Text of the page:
Marking the feature-filmmaking debut of writer-director John Krokidas, Kill Your Darlings tells the real-life tale of David Kammerer’s (Michael C. Hall) murder by Lucien Carr (Dane DeHaan) in 1944. Kammerer, an English professor and childhood friend of William S. Burroughs, had allegedly been pursuing the younger Carr, a prominent Beat Generation member, for quite some time. The shocking murder draws together Beat poets Allen Ginsberg (Daniel Radcliffe), Burroughs (Ben Foster), and Jack Kerouac (Jack Huston). The film marks another entry in Radcliffe’s post–Harry Potter ­oeuvre, and also stars Elizabeth Olsen, Kyra Sedgwick, 
and Jennifer Jason Leigh.


Lovelace Dale Robinette

Filmmaking duo Rob Epstein and Jeffrey Friedman (Howl) have crafted this biopic chronicling the rough-and-tumble life of Linda Boreman—better known by her stage name, Linda Lovelace (Amanda Seyfried). The film’s story, told in flashbacks via a trio of interviews, follows the titular porn star’s life from the ages of 20 to 32, including her rapid ascent to ’70s porn icon, manipulation by her abusive husband-manager (played by Peter Sarsgaard), and reinvention in the ’80s as a conservative religious crusader. James Franco, Adam Brody, Chloë Sevigny, and Sharon Stone round out the movie’s impressive ensemble cast.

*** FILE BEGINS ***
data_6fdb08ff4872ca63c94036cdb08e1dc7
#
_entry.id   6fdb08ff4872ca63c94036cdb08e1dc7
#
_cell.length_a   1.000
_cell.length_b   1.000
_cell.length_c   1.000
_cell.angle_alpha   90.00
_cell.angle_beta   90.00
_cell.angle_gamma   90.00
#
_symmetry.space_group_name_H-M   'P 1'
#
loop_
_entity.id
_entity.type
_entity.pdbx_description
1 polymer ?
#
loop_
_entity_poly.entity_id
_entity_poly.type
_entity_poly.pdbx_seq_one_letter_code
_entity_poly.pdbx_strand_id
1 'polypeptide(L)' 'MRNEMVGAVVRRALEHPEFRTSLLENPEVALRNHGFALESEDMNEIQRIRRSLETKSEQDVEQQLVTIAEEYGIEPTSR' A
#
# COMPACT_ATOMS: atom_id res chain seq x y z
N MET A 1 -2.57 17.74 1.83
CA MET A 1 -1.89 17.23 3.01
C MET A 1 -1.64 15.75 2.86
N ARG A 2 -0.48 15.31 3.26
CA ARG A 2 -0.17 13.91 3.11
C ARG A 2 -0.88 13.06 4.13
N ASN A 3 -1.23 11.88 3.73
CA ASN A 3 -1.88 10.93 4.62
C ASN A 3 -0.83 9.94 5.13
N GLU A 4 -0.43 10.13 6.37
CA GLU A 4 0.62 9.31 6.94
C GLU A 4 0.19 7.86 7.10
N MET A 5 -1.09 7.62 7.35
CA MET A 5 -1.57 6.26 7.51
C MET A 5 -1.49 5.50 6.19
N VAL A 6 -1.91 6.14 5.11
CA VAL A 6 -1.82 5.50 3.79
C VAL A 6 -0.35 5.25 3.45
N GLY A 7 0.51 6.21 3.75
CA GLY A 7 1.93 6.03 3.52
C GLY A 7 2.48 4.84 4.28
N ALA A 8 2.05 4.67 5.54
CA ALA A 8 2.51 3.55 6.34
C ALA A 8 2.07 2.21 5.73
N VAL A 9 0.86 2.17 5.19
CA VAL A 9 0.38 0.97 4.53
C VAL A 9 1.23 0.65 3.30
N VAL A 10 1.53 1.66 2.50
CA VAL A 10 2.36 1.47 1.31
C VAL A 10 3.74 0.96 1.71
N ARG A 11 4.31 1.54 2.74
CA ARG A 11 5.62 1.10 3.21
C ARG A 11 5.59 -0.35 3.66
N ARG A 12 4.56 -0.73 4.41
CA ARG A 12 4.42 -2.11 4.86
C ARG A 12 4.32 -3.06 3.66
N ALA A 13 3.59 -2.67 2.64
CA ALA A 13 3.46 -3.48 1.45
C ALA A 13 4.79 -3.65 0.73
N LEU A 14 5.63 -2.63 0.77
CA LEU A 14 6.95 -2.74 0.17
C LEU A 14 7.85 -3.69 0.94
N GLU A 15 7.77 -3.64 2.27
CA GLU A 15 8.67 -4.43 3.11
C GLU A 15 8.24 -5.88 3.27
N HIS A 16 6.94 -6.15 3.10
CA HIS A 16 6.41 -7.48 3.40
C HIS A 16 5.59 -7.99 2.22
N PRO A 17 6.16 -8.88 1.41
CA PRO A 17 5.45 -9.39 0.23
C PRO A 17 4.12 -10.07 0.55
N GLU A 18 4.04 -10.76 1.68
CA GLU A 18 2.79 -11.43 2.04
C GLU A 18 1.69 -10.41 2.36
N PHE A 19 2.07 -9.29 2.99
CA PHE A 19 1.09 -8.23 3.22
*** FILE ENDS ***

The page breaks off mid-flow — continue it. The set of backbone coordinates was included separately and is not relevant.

Pussy Riot—A Punk Prayer

Pussy Riot: A Punk Prayer Roast Beef Productions

Filmmakers Mike Lerner and Maxim Pozdorovkin have made a documentary chronicling one of the biggest news stories of the past year: the plight of the Russian feminist punk-rock outfit Pussy Riot, which has attracted support from musical celebrities such as Paul McCartney and Madonna. Known for staging guerrilla per­form­ances in public locations, obscuring their faces with multicolored balaclavas, and performing protest songs targeting Russian President Vladimir Putin, the band held an anti-Putin event in a cathedral in Central Moscow last Feb. 21. As a result, three of the group’s members were eventually charged with hooliganism and, in late October, two of them were sentenced to do time in remote Russian prisons.


Korean filmmaking maestro Park Chan-wook, whose 2003 revenge saga Oldboy is a cult classic, tries his hand at an English-language movie with the psychological thriller Stoker. Written by actor turned screenwriter Wentworth Miller (Prison Break), the creepy film follows India Stoker (Mia Wasikowska) who, along with her volatile mother, played by Nicole Kidman, is grieving the loss of her father—that is, until her bizarre uncle (Matthew Goode) decides to move in with the family. India finds herself drawn to the newcomer, and more than a little suspicious of his motives. The film has already been picked up for distribution and will be released by Fox Searchlight on March 1.

The World According to 
Dick Cheney

The World According to Dick Cheney Sundance Institute